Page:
His flying camera quad, built for 12kg maximum thrust, proves that any pointing and stabilization needs within the realm of reason are well within our reach if we ever need to address them.

May 13 2011

Structure from Motion for Augmented Reality

I've posted about some of Henri Astre's toolkits, which are a hobby + learning tool for him.  When I mentioned that his professional work involves augmented reality (presumably from a smartphone) with structure from motion as well as commercial animation, it was noted that this meshes quite closely with some of the distant goals of our CS work, to have a Tegra SfM solution.  Henri has posted a new blog with his progress on realtime video SfM for pose estimation.  I believe that right now he's planning on a several-fps video upload with offsite processing, and creating a detailed site synth beforehand, for later AR use.

May 07 2011

Links of the Moment

  • Krzysztof Bosak, who created the Pteryx UAV, is suggesting a photogrammetric aerial robotics contest.  Pteryx, Smartplanes, Cropcam, and several others are now hovering outside the market space associated with our fixed-wing work, waiting for the US and others to legalize their industry.
  • ArduCopter Mega, the unification of the Ardupilot navigation toolset with the quad/hexa/octocopter flight control code, is being released very soon
  • At the UW GRAIL lab: The maker of SiftGPU, Changchang Wu, has put together a multi-core bundle adjustment algorithm with available open software
  • At EPFL CV lab:
Apr 06 2011

Long Range Flying

Reading a post about a long range radio transmitter, I came across Cristi Rigotti's record FPV attempt.  I was inspired to reconsider the feasibility of a 1km flight.  I re-worked my flight path models for a variety of transect spacings.  50m transect spacing at 120m altitude (above target, which we can do if we launch from a location at the same elevation as the target altitude) gives a highly redundant image, but a very long flight path.  In planning the 'weave' pattern, I'd been assuming that we would tackle it in two flights, using an overlapping grid.  There is so much effort involved in launch and landing, though, that one flight is really preferable.  So I scaled it up to 100m spacing in order to examine the redundancy.  It turns out, there are areas where 100m spacing covers the target plane from only two directions, but not the other two - not very good for geometric accuracy, or complex geometry.  I decided to try an intermediate spacing, 70m, which offers half the aerial density of 100m but twice that of 50m.  It turns out that 70m spacing is just enough to allow for a 36km flight in order to synth a 1 square kilometer AOI, with all areas being shot from a variety of angles.  36km is well within the envelope of possibility for a larger airframe with a lot of batteries, far closer than I had realized. Assuming we forswear "crunchy" fiberglass and balsa, as well as expensive carbon fiber, and stick with foam, there are still a lot of options big enough to hold an indefinite number of batteries.  In particular, I would note the Skywalker 1.8m, and the Diamond 2500 2.5m.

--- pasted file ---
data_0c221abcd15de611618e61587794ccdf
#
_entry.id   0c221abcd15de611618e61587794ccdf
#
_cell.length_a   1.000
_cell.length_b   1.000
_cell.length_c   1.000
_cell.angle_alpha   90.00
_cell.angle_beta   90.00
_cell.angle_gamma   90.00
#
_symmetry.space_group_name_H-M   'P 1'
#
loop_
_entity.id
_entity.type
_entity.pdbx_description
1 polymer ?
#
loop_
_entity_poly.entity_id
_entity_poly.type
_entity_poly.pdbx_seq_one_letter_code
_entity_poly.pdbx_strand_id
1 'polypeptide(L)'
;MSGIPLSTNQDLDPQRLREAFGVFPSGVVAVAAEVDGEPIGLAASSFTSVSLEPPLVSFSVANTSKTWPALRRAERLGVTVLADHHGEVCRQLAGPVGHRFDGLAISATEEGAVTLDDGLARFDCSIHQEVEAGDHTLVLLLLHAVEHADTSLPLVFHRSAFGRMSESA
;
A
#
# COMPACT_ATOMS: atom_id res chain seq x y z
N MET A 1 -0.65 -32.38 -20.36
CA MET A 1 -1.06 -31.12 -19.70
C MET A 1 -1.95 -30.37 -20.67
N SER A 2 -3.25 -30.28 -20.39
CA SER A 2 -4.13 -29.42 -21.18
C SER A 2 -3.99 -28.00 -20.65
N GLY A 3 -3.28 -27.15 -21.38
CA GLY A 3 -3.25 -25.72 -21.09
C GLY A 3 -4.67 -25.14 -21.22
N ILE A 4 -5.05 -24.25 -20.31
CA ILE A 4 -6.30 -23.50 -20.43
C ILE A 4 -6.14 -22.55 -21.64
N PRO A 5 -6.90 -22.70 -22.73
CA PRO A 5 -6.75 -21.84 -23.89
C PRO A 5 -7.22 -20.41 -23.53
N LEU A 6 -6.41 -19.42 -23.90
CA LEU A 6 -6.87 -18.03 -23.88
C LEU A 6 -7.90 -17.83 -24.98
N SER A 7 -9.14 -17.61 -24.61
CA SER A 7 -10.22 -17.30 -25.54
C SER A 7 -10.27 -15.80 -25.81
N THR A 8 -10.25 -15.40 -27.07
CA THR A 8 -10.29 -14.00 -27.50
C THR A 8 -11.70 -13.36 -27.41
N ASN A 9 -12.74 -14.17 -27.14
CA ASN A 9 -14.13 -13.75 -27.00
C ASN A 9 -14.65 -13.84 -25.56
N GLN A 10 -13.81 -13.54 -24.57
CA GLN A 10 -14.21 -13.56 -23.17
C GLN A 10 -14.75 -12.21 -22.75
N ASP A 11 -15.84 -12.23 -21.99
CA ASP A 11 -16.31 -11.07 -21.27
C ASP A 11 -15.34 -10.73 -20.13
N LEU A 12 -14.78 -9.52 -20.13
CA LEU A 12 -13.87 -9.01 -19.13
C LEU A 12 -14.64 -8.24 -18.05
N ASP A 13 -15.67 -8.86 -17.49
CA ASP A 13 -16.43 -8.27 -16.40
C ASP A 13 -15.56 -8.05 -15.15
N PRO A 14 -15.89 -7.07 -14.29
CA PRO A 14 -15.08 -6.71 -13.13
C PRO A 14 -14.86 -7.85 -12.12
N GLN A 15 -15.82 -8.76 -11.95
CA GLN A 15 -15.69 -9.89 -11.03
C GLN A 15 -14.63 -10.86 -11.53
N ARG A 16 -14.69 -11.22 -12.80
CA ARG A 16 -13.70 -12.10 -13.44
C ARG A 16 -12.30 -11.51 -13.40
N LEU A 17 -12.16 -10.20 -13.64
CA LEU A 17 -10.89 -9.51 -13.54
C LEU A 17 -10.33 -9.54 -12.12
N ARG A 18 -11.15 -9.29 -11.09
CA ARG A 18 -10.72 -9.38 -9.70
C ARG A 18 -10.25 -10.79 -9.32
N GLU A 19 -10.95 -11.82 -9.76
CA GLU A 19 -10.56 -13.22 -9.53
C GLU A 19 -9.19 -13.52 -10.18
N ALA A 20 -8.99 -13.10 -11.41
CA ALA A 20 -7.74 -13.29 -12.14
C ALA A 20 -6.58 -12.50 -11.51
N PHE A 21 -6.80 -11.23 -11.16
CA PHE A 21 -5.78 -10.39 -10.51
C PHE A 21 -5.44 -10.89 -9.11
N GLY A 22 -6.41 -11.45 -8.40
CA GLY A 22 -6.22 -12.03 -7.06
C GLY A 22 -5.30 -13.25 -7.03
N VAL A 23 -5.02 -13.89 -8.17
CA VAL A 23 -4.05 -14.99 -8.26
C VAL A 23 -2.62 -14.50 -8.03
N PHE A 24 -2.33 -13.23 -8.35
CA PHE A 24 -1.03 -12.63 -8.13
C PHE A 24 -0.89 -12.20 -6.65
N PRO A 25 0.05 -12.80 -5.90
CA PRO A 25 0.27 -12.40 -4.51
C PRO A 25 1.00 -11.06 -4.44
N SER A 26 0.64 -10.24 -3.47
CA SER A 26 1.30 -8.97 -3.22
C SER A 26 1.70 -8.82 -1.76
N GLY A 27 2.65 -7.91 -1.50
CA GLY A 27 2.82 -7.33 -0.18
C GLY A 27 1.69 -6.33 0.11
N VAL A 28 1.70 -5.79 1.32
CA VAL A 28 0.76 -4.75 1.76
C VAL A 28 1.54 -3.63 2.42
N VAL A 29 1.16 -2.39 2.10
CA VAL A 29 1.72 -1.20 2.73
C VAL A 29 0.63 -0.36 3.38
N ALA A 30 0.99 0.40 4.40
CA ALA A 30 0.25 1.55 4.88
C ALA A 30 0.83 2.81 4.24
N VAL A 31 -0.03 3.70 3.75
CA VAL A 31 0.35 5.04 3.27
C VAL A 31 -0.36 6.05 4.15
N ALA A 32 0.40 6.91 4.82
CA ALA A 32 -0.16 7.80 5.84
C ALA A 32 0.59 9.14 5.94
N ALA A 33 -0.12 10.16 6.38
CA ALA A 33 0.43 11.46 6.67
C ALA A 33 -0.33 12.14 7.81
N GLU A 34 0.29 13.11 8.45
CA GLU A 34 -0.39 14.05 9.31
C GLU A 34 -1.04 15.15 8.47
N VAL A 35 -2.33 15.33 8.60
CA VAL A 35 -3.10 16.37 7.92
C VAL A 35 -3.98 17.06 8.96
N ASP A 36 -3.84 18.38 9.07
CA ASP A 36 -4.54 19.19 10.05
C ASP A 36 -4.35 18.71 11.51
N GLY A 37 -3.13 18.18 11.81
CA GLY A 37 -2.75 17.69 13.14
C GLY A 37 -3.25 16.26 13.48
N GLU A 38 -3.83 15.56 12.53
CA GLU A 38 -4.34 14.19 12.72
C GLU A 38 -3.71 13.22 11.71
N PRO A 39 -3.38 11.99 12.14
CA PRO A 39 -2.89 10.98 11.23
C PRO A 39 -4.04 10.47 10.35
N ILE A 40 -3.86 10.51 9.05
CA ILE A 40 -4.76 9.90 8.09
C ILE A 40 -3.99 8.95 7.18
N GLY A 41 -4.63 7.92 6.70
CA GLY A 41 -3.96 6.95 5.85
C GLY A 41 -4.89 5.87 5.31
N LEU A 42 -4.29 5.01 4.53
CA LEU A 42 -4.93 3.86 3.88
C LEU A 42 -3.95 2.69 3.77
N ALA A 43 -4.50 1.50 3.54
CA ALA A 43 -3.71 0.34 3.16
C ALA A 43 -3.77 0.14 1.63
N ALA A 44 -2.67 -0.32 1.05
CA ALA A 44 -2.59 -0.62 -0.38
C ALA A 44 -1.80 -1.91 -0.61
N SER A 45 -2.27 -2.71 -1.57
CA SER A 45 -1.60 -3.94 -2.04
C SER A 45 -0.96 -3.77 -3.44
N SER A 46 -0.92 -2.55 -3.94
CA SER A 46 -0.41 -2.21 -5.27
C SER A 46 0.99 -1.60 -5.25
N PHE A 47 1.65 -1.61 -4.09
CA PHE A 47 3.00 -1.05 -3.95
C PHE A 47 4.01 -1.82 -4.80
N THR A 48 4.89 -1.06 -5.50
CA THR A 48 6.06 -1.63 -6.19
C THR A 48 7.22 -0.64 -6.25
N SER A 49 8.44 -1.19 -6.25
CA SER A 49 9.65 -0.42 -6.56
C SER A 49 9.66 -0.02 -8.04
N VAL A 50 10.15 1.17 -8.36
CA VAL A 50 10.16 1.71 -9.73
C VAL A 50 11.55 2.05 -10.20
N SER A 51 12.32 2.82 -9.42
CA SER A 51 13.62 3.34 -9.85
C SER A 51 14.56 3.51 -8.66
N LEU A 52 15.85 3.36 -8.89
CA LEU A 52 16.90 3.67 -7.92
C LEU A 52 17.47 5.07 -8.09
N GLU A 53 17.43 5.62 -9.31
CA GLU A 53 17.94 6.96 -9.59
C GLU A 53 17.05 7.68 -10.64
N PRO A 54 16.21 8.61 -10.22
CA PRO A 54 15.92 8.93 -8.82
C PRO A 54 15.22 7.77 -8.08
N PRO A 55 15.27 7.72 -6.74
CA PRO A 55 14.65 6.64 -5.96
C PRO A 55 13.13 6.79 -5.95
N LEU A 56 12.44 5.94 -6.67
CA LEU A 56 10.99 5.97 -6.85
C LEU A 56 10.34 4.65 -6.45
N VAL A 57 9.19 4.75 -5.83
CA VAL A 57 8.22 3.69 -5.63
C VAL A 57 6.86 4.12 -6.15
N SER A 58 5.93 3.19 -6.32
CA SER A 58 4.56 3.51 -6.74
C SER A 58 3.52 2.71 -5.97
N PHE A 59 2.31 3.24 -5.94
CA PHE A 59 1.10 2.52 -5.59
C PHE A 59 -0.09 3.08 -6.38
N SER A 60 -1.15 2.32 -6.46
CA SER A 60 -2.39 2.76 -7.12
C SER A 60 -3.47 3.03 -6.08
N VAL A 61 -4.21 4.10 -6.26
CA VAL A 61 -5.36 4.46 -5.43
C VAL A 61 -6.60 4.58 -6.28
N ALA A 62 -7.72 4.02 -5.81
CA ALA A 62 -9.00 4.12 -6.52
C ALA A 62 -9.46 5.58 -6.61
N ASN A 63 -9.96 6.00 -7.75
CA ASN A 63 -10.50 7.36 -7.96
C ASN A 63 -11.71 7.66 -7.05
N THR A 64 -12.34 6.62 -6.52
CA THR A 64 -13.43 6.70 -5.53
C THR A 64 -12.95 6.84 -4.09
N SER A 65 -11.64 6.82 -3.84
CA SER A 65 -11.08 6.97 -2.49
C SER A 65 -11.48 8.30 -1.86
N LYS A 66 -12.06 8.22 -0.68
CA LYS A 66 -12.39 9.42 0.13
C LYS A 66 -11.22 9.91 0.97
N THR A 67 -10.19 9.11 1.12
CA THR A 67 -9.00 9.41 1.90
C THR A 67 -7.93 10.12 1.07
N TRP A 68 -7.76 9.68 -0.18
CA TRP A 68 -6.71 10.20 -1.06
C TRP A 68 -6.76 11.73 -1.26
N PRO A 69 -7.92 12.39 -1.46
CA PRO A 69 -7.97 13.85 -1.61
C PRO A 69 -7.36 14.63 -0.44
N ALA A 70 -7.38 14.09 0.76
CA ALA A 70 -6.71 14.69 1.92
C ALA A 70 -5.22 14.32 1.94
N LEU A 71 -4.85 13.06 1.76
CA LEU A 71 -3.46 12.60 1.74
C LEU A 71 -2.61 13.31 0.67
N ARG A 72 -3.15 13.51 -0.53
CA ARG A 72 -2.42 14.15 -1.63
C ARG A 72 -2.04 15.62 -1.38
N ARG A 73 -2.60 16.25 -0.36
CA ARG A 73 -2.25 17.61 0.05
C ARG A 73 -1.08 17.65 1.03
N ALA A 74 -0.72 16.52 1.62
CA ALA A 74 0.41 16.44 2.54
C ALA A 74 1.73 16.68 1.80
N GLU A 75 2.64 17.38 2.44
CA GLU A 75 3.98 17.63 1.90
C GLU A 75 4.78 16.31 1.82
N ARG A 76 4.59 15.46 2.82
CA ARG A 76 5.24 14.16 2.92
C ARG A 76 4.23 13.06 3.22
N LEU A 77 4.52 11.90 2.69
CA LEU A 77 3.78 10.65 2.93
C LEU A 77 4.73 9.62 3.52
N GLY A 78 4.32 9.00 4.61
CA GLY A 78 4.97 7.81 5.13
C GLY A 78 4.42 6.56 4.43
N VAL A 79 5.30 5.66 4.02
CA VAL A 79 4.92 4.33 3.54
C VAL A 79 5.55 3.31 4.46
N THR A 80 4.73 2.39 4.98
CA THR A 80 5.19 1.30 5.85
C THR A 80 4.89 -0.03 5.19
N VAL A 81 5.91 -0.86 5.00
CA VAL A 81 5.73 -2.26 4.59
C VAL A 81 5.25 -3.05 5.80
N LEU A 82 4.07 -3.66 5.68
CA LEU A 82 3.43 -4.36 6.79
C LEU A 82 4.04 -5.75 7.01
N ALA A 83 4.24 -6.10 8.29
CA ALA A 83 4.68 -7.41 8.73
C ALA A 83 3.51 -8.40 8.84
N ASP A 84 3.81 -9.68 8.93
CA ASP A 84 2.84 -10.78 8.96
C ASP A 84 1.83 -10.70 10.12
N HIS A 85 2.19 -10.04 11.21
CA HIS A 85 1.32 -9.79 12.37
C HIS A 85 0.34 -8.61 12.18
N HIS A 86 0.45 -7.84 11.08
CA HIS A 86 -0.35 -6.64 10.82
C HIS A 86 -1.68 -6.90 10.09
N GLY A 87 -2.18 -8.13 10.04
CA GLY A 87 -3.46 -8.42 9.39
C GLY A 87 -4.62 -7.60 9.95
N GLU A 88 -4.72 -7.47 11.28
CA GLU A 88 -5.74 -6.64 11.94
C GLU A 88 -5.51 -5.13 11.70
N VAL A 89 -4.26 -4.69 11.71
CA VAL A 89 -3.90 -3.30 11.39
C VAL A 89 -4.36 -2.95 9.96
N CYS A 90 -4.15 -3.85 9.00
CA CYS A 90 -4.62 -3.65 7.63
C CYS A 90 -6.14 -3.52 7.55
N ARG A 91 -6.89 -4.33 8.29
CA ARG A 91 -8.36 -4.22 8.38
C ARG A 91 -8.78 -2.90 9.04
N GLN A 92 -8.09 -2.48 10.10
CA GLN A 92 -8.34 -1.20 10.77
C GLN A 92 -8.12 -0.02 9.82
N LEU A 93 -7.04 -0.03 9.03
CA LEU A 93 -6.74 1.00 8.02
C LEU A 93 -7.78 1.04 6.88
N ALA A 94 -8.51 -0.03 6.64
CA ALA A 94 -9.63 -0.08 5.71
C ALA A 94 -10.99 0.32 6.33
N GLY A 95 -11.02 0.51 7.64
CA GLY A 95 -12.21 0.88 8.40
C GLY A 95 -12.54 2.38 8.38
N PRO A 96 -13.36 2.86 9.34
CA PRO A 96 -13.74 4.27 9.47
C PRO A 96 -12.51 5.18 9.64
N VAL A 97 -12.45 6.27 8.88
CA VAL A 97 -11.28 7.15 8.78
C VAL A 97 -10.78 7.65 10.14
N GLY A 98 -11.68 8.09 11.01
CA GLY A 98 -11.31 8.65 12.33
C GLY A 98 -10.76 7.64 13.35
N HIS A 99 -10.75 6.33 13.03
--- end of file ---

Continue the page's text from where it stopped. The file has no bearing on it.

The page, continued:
Mar 15 2011

Noise Removal

Photoscan is demonstrably superior in many respects to Bundler, but it seems to have problems whenever the horizon is in the picture.  Silhouettes being incorrectly matched causes a lot of noise in the data.   What I ended up doing to deal with this was primarily based on computing nearest neighbor distance in Point Set -> Estimate Radius from Density filter, and then selecting and deleting points using the Selection -> Conditional Vertex Selection filter based on rad.  If the noise is significantly different in color, rad can be combined with spectral metrics from the r, g, and b variables to make equations like "(rad > 0.6) AND (b > 100)".

Here is the before and after comparison:

I've also prepared a video on the process:

Mar 15 2011

"Simple" Pointcloud Georeferencing

I'm aware that we have multiple transform optimization algorithms of varying completeness in the pipeline, but I decided to try and figure out the simplest means of georeferencing a pointcloud last night.  This is a crude, error-prone method that is only usable when flat ground can be identified.  It performs better when the flat area is large in both X and Y dimensions.  A warning - ArcGIS took tens of seconds to display and classify my pointcloud, and minutes to spatially adjust it.  Shut it down, and you may lose previous work, not just what you're currently doing.  Plan on this taking a while, and multitask.

1. Place readily identifiable markers in your sample area.

2. Take GPS points of those markers using an accurate, WAAS-corrected signal.

3. Take photos.

4. Synth photos.

5. Denoise synth.

6. Convert those GPS points to shapefile format.

7. In Meshlab's Render menu, select the bounding box and labelled axes.  Use the Normals, Curvatures & Orientation -> Transform: Rotate tool in Meshlab with the 'barycenter' option selected to rotate the synth until the flat ground is coplanar with at the X-Y plane.